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Civil War
00000174-b11b-ddc3-a1fc-bfdbb1a20000The Schreiner University Department of History is honoring the sesquicentennial of the American Civil War with a series of short vignettes focusing on events from 1861 through 1865. The Civil War was the most destructive conflict in American history, but it was also one of our most defining moments as a people and as a nation. Let us know what you think about "This Week in the Civil War." E-mail your comments to Dr. John Huddleston at jhuddles@schreiner.edu.Airs: Weekdays at 5:19 a.m., 8:19 a.m., 4:19 p.m. on KTXI and 4:49 a.m., 9:29 p.m. on KSTX.

This Week in the Civil War - #921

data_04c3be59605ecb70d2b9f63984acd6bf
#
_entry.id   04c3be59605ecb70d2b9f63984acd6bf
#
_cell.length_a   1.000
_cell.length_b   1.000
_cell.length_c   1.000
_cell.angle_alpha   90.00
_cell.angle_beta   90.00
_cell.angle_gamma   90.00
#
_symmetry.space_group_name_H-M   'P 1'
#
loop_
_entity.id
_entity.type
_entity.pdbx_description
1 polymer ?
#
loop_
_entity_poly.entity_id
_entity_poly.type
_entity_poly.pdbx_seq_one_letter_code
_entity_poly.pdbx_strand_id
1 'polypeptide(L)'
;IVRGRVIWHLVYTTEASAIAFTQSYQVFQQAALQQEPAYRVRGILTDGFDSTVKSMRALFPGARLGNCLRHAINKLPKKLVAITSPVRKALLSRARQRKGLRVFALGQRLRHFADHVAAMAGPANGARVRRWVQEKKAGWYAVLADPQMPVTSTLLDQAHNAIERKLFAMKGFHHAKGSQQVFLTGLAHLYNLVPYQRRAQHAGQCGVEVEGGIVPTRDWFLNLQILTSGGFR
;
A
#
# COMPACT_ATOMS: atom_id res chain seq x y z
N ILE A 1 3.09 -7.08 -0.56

On Monday, September 19, 1864 Confederate troops under Sterling Price invaded Missouri in the last significant Confederate operation in the Trans-Mississippi theatre of war.  Price hoped to capture St. Louis with its vast stores of military supplies; if Union defenses at St. Louis proved too strong, Price intended to then strike at Jefferson City, the state capital.  Attacking first at Doniphan, Missouri Confederate Generals Stand Watie and Richard Gano successfully looted a Union wagon train at Cabin Creek, seizing 202 wagons, 5 ambulances, 40 horses, and 1253 mules, valued at one and one-half million dollars.  Despite this success, Price’s one month long raid through both Missouri and Kansas ultimately would fail, contributing along with the fall of Atlanta, Georgia and Mobile, Alabama to the November re-election of Abraham Lincoln.